Dr. Ehlke joined Downstate as a faculty member in the Department of Health Policy and Management, School of Public Health in 2010. Throughout the years, he excelled in the classroom, teaching a range of courses in health policy, advocacy, and international health systems. He has also served as a frequent speaker on the Affordable Care Act (ACA) and healthcare reform across various center-wide venues, including medical Grand Rounds. In 2013, he served as co-host of the Brooklyn Free Clinic-sponsored TedMed Live event, and in 2018 he received the acclaimed Chancellor’s Award for Excellence in Teaching. 

Dr. Ehlke is the co-editor of the prominent health policy textbook, Health Politics and Policy, 5th edition, which he recently began work on the next edition. His research interests center around episodes of care in health reform, both in the United States and around the world, and in the role of citizen-patients in shaping and reshaping the health systems in which they navigate. He continues to hone his expertise on the ever-shifting terrain underlying the ACA. 

He is a graduate of Brown University, from which he received a Ph.D. in Political Science. Dr. Ehlke has presented at the annual conferences of the American Public Health Association and American Political Science Association, among other professional organizations. 

Please join me in congratulating and thanking Dr. Ehlke for his willingness to serve in this interim leadership role. 


School of Health Professions

NPASS— Reaching and Teaching the Communities We Serve Through COVID!

National Perinatal Association Student Society logoThe National Perinatal Association Student Society (NPASS)—a student organization under its parent organization, the National Perinatal Association—is the first-ever student arm of the organization that provides students across the health professions critically valuable interdisciplinary education, scholarship, and advocacy.

Like its parent organization, NPASS—both nationally throughout its chapters, and here at Downstate—is dedicated to promoting the most relevant and current "evidence-based practices and advocating for patients and their families in the modern healthcare environment". Downstate’s NPASS chapter has a diverse, interdisciplinary membership comprised of future providers of care across the health professions, caregivers, activists and advocates, educators, and service providers.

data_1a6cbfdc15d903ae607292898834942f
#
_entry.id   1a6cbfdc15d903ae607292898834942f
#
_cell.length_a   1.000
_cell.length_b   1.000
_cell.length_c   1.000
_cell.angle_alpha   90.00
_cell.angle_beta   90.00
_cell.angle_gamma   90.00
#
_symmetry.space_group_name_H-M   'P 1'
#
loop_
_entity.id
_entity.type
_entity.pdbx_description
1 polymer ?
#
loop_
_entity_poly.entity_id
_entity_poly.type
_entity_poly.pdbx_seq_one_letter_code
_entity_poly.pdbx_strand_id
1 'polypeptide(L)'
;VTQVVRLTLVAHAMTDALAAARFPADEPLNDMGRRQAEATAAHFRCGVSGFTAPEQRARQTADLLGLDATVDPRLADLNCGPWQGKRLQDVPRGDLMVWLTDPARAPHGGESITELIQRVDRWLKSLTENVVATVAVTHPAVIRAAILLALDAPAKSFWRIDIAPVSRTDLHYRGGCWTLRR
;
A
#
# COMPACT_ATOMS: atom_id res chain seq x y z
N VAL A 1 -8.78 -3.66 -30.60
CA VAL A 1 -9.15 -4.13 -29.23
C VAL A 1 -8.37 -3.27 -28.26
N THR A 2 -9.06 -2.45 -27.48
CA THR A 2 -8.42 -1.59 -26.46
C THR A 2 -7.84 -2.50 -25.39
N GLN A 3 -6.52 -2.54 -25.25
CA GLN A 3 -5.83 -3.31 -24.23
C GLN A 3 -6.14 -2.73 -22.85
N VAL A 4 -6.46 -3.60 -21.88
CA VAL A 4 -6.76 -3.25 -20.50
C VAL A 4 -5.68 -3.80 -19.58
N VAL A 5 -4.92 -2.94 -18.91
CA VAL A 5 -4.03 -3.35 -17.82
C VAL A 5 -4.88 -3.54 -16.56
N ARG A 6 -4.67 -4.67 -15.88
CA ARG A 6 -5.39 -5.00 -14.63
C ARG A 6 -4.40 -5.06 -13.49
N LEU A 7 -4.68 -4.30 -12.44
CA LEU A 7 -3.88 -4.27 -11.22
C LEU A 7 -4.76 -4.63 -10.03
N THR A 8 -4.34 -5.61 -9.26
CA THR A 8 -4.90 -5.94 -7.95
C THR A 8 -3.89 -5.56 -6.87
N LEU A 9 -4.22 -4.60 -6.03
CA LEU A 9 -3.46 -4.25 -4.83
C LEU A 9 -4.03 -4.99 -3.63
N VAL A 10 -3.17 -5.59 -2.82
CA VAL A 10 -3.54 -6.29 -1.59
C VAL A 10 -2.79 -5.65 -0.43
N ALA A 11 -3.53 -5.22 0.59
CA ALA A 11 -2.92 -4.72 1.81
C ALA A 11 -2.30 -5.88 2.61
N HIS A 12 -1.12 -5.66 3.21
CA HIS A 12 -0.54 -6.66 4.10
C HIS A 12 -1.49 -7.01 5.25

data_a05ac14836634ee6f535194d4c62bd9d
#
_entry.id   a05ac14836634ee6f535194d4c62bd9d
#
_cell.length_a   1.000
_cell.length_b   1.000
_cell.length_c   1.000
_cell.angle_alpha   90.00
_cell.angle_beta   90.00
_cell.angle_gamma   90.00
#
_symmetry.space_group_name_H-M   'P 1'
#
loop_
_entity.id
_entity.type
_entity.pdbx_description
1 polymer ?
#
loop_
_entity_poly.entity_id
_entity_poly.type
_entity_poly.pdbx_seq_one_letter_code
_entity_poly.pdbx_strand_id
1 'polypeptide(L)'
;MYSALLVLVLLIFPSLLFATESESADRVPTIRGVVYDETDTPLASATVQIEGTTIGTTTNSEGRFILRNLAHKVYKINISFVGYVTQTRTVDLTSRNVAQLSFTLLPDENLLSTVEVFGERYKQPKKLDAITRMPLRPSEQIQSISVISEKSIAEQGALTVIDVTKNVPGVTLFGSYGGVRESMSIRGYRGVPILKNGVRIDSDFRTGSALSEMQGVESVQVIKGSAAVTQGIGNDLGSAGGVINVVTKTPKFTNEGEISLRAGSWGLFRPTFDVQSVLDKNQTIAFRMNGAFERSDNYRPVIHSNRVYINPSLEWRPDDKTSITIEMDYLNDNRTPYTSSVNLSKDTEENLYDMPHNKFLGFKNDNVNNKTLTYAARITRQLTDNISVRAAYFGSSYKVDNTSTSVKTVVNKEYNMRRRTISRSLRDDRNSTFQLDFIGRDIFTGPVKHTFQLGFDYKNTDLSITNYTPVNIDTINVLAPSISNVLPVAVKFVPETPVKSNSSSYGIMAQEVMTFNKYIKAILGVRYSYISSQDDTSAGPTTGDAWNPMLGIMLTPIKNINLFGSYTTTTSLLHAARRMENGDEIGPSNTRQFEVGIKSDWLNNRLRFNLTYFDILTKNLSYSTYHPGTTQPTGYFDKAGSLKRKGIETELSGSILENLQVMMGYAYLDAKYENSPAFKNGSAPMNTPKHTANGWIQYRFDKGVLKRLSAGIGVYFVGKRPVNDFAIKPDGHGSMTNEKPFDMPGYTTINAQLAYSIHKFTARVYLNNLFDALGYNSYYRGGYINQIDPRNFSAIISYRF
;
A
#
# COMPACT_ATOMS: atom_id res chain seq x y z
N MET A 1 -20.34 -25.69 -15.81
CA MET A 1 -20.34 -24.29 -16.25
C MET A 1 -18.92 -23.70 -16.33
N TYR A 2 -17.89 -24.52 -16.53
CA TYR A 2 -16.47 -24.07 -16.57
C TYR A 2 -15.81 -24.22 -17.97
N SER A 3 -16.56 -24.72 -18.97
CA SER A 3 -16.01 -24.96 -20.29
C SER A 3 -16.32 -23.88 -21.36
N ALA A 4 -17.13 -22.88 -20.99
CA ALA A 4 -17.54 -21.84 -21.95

Collectively inspired to support and advocate for babies and families at risk within some of the most vulnerable populations, Downstate’s NPASS members have a shared purpose that aligns with the NPA mission to "support the voices and needs of pregnant women and couples, infants, their families, and their healthcare providers"ultimately aiming to have long-lasting, positive influence on the perinatal care provided within the diverse communities we care for and serve.

Despite these extraordinary times, where COVID-19 has drastically altered normal life and many of the activities we engage in have come to a screeching halt, students in NPASS continued to absorb critical perinatal education to inform the care they provide in the very communities where improving health outcomes remains a challenge.

Education Guide imagephoto of two student with dollsFrom April through June of this year—during the peak of the pandemic in New York City—a group of Downstate NPASS members authored critical perinatal research and created a NICU Cuddling Education Guide to submit for publication. The Research was conducted to establish NICU cuddling programs at hospitals where they were not in place, and to improve programs at hospital that currently employ them. The development of a Cuddling Training Guide will provide education and allow future NPASS members to be trained in cuddling in the NICU at Kings County Hospital.